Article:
Hillary Clinton did not lose the election due to Russian conniving. She lost it because so many Americans disliked and mistrusted her. When the truth about her rigging of the Democratic primary emerged, she deftly diverted attention by claiming the Russians had rigged the election. What chutzpah (nerve).

Yet many Americans swallowed this canard. If Russia’s GRU military intelligence was really involved in the run-up to the election, as US intelligence reportedly claimed, it’s alleged buying of social media amounted to peanuts and hardly swung the election.

Back in the 1940’s, GRU managed to penetrate and influence Roosevelt’s White House. Now that’s real espionage. Not some junior officers and 20-somethings on a laptop in Moscow.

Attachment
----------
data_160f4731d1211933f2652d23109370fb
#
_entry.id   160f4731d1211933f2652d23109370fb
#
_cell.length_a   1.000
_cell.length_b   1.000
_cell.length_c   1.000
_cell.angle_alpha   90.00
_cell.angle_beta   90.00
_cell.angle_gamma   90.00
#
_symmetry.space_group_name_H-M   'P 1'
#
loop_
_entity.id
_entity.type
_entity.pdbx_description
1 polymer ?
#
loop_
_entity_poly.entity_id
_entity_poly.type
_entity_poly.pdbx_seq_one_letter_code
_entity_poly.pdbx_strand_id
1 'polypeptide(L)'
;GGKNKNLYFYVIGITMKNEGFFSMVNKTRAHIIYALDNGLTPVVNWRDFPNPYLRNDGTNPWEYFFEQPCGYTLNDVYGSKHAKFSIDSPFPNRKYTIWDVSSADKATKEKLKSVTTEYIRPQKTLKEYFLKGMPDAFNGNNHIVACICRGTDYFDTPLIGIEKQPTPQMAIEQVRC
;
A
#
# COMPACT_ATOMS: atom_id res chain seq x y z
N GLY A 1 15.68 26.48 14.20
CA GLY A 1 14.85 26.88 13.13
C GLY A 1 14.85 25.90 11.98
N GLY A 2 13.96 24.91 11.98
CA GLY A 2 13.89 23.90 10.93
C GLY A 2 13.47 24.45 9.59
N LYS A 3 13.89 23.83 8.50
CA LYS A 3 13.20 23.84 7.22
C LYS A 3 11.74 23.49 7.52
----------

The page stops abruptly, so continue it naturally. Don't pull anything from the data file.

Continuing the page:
Besides, compared to US meddling in foreign politics, whatever the Ruskis did in the US was small potatoes. Prying into US political and military secrets is precisely what Russian intelligence was supposed to do. Particularly when the US Democratic Party was pushing a highly aggressive policy towards Russia that might lead to war.

For the US to accuse Russia of meddling is the ultimate pot calling the kettle black. The neocon former US Assistant Secretary of State, Victoria Nuland, admitted her organization had spent $5 billion to overthrow Ukraine’s pro-Russian government. US undercover political and financial operations have recently been active in Russia, Ukraine, Belarus, Syria, Lebanon, Jordan, Yemen, Somalia, Uganda, Ethiopia, Egypt and Sudan, to name but a few nations.

Democrats and Republican neocons are in full-throat hysteria over an alleged Russian threat – Russia, whose total military budget is smaller than Trump’s recent Pentagon budget increase this year.